OXFORD, Miss. – Best College Reviews has named the University of Mississippi Museum and its large collection of folk art, Greek and Roman antiquities and other artifacts as one of the nation’s best collegiate art museums.
UM’s museum ranked No. 12 on a list of the top 35 collegiate art museums. Harvard University’s museum topped the list, which besides Ole Miss, included only one other Southeastern Conference school museum, the University of Florida’s, which came in at No. 31.
University Museum ranks ahead of those at other large and prestigious universities, including Notre Dame, Virginia, Princeton, Wisconsin, North Carolina, Dartmouth, Duke and Stanford.
Robert Saarnio, director of the University Museum & Historic Houses, said he and his staff are “exceptionally proud” of the recognition.
“We work determinedly to provide our community with very high-quality exhibitions, programs and educational opportunities, so it’s gratifying and humbling to have the national recognition we’ve received,” Saarnio said. “This is truly a tribute to the extraordinarily talented museum staff, the Office of the Provost, which supports us, the Friends of the Museum board, who sustain us, and all of our members and stakeholders, who inspire us daily.”
The survey touts UM’s art museum as offering “something for everyone.” It notes that since the museum opened in 1939, it has offered the community a broad range of outreach programs, after-school programs, adult education and events, making it more than “just a collection of art.”
“Visitors may tour two historic houses, including William Faulkner’s home, and then meander back to the Museum’s vast collection of Greek and Roman antiquities, folk art collection, or a display of over five-hundred 19th century scientific instruments,” the survey notes. “These include telescopes and models of large machines as well as a demonstration of the devices for teaching the sciences. Combined with their ever-changing exhibitions, the University of Mississippi Museum ranks high.”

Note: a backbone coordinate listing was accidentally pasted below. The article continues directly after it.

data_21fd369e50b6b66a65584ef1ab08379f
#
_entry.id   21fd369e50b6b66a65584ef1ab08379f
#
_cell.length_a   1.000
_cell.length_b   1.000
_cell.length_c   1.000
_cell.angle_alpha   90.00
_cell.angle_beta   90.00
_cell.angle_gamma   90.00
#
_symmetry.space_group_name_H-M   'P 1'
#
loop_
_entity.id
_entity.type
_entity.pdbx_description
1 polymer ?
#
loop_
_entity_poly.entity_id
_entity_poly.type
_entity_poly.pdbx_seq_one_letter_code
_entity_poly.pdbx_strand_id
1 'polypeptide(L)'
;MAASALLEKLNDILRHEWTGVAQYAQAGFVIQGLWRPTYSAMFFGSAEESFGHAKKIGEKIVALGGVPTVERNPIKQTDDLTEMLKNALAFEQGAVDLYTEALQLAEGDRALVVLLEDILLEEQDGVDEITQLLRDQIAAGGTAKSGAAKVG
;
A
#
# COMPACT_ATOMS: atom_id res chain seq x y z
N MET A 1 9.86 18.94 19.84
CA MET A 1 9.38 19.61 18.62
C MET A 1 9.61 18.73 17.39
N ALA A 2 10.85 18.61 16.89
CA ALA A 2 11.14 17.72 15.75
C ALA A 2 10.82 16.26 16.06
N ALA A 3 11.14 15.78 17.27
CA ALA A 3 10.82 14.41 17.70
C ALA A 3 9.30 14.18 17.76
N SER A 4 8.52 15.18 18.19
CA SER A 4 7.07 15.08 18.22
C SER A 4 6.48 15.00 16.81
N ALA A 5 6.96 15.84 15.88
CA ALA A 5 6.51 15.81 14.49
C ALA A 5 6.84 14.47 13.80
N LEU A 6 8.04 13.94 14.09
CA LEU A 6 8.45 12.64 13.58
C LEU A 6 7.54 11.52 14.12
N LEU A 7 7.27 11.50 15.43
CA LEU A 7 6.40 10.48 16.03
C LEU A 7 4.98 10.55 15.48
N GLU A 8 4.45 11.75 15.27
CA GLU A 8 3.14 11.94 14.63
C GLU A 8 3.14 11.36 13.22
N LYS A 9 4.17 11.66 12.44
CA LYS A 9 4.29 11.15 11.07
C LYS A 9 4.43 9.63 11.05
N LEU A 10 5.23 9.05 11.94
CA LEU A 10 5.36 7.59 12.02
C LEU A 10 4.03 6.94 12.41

The recognition reflects that the museum is in a period of momentum and growing influence as it passes its 75th anniversary, which was in 2014, Saarnio said. He credits support from the chancellor’s and provost offices, which have helped the museum’s budget increase incrementally, to add more staff.
“Of all that growth, certainly that which we are proudest of are the educational impacts we have for both the university and general public communities,” Saarnio said. “One example, of many, being the more than 10,000 school children and youth we serve annually through a wide spectrum of creative and dynamic educational programs.”
The recognition helps increase the museum’s visibility, which helps its reputation in the community of peer museums. This could make other museums more eager to form partnerships to host shared traveling exhibitions or develop collaborative programs, Saarnio said.
The ranking is further proof of the university’s momentum in all areas, said UM Athletics Director Ross Bjork, a fan of the museum.
“Being ranked in the top 25 on a consistent basis means that our athletic teams are competing for and pursuing championships,” Bjork said. “In the same vein, it is only fitting that our beloved University Museum is now ranked in the top 25.
“This is yet another example of the great momentum and forward movement happening all over the University of Mississippi campus, and I am proud to call Robert a colleague and can’t wait to see what they do next.”